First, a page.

He who saw the Deep: The Epic of Gilgamesh

S. Nightingale
Feb 1, 2017 · 3 min read
Gilgamesh by Union (Wikipedia)

The second book in my Sacer-Epic Reading Journey is The Epic of Gilgamesh. This work, regarded as the earliest known surviving epic, tells the story of its eponymous hero, Gilgamesh, semi-mythical king of Uruk, and his friend Enkidu. It has cast its shadow on numerous later works, including Homer’s epics and the Bible.

Like many ancient works, The Epic of Gilgamesh comes to us from a fragmentary list of sources, the earliest of which were a series of independent Sumerian poems about the hero. A more cohesive work appeared later, in Old Babylonian, though most of this has been lost. The most complete (“Standard”) version comes from surviving copies of twelve stone tablets, the best of which were discovered in the ruins of the Royal Library of Ashurbanipal, located in Nineveh (the one-time capital of Assyria, located on the outskirts of modern day Mosul, Iraq).


The Epic of Gilgamesh follows its hero, who rules the city of Uruk as an oppressor, and Enkidu, a wild man created by the gods to be the equal of Gilgamesh. Their initial strife against one another gives way to an intense bond of friendship, and the two proceed to adventure together, causing enough mischief that the gods intervene again, sentencing Enkidu to death. Grief drives Gilgamesh to search for the secret of eternal life.


Just from the synopsis above, we can detect a few central themes. Friendship, death, wisdom, knowledge, fear, and pride all offer themselves as likely candidates. In contrast to Shahnameh’s vast panorama, The Epic of Gilgamesh is an intimate affair, more familiar in scope if you’ve already read other epics like The Iliad and The Odyssey. Thus we can expect its themes to reflect the narrower scope and their effects on individuals rather than entire nations.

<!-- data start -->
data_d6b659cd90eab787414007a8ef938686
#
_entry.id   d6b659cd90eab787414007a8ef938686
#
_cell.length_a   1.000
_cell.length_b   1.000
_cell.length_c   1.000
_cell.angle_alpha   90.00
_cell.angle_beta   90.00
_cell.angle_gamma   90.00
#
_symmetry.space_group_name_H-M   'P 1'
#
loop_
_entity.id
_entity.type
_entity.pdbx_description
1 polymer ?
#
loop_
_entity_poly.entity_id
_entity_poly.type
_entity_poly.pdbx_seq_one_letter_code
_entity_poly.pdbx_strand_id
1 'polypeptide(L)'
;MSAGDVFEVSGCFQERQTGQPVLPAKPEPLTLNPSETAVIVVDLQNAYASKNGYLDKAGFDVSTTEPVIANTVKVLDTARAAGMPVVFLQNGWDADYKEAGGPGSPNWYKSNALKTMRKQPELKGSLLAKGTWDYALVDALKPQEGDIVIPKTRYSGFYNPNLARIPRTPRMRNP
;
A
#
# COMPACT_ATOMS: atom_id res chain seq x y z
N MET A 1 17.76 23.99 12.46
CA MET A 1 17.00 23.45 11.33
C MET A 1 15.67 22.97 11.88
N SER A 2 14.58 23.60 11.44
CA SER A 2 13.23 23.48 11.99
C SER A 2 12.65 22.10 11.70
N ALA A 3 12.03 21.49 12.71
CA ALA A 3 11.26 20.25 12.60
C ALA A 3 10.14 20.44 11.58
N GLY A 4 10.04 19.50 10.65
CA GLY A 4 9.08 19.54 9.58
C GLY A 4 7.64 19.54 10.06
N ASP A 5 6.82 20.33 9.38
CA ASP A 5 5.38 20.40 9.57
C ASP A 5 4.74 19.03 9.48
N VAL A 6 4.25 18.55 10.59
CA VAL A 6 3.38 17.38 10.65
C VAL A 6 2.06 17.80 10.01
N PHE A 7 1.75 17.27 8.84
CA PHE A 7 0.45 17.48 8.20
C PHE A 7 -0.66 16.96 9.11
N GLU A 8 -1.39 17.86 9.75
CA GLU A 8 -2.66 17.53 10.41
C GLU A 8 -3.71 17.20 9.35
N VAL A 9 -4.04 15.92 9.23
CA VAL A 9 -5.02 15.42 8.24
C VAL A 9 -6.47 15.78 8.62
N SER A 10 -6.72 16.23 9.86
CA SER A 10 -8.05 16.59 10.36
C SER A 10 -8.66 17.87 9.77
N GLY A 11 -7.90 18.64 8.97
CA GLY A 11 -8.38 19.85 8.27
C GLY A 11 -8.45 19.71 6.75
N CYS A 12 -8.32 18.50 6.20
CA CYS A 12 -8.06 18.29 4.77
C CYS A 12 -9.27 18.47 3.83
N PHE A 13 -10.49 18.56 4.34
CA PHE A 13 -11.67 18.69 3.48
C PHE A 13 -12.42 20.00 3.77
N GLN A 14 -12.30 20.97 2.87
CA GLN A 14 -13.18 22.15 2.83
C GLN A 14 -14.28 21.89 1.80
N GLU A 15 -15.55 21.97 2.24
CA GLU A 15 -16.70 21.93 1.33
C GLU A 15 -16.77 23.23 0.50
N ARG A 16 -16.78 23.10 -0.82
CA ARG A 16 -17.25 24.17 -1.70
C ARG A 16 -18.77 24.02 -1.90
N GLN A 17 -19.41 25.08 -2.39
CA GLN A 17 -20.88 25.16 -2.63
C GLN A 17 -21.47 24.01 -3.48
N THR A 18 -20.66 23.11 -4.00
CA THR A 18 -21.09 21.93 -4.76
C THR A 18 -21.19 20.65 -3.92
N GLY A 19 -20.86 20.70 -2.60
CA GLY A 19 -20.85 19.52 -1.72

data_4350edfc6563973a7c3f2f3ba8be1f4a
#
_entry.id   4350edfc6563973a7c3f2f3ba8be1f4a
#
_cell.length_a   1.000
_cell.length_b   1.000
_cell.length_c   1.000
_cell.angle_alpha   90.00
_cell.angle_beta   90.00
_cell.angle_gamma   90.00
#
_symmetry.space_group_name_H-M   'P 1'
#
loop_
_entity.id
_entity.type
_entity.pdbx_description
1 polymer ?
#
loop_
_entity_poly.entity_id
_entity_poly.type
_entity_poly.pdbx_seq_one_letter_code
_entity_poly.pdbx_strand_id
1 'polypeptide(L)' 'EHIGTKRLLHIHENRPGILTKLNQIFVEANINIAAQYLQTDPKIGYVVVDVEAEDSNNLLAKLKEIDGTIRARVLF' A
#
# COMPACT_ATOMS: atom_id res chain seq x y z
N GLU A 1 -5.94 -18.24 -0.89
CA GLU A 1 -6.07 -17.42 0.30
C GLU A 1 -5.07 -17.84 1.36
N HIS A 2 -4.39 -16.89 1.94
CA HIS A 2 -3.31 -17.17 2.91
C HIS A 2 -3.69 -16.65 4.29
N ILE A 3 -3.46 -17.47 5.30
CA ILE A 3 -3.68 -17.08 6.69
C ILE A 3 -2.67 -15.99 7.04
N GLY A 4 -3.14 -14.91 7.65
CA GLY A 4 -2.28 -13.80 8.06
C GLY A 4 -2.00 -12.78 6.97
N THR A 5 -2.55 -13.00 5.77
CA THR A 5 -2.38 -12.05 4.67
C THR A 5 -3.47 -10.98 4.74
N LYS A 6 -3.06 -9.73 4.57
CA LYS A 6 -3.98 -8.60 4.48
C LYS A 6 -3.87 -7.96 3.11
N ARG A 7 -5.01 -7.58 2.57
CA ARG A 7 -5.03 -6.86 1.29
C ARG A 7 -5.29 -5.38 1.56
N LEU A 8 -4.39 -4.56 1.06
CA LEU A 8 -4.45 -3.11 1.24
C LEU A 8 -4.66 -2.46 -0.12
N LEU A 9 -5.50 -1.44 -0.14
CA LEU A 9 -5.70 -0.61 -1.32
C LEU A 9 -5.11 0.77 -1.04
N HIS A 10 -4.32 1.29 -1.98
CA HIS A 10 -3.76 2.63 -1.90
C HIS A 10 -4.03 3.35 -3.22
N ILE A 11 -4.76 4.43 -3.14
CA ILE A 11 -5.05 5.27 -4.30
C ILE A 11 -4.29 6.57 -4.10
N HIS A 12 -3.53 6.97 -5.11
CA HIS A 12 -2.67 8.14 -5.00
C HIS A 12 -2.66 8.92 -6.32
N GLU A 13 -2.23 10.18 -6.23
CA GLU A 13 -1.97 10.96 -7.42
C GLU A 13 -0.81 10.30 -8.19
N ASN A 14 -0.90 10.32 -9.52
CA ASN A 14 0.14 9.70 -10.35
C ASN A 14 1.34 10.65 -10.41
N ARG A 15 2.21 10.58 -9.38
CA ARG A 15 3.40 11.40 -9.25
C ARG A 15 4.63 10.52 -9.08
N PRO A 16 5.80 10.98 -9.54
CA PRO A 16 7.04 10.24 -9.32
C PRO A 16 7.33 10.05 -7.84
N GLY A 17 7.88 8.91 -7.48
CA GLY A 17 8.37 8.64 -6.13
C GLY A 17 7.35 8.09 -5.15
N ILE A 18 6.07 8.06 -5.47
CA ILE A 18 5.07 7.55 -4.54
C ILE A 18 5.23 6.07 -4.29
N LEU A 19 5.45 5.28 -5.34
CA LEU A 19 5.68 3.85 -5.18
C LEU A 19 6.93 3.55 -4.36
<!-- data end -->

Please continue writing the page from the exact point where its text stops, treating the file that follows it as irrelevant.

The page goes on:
As I get a chance, I will continue my compilation of epic-themed excerpts (begun and partially explained here), which is taking the form of a concordance. Further, I will publish here on Medium any observations about the text that catch my interest.

Learn More

There is much more to read and/or listen to than I can link here, but the following sources should provide some good insight.



Note: This is part of a series of posts dealing with the reading of one sacred/epic work per month in 2017. See below for more information on what I’m doing and how to follow along.

S. Nightingale

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Veni, legi, scripsi. Infovore. Reader. Writer. Language enthusiast. Aspiring polyglot: English, Español, немного по-русски, robiginosus cum linguam Latinam.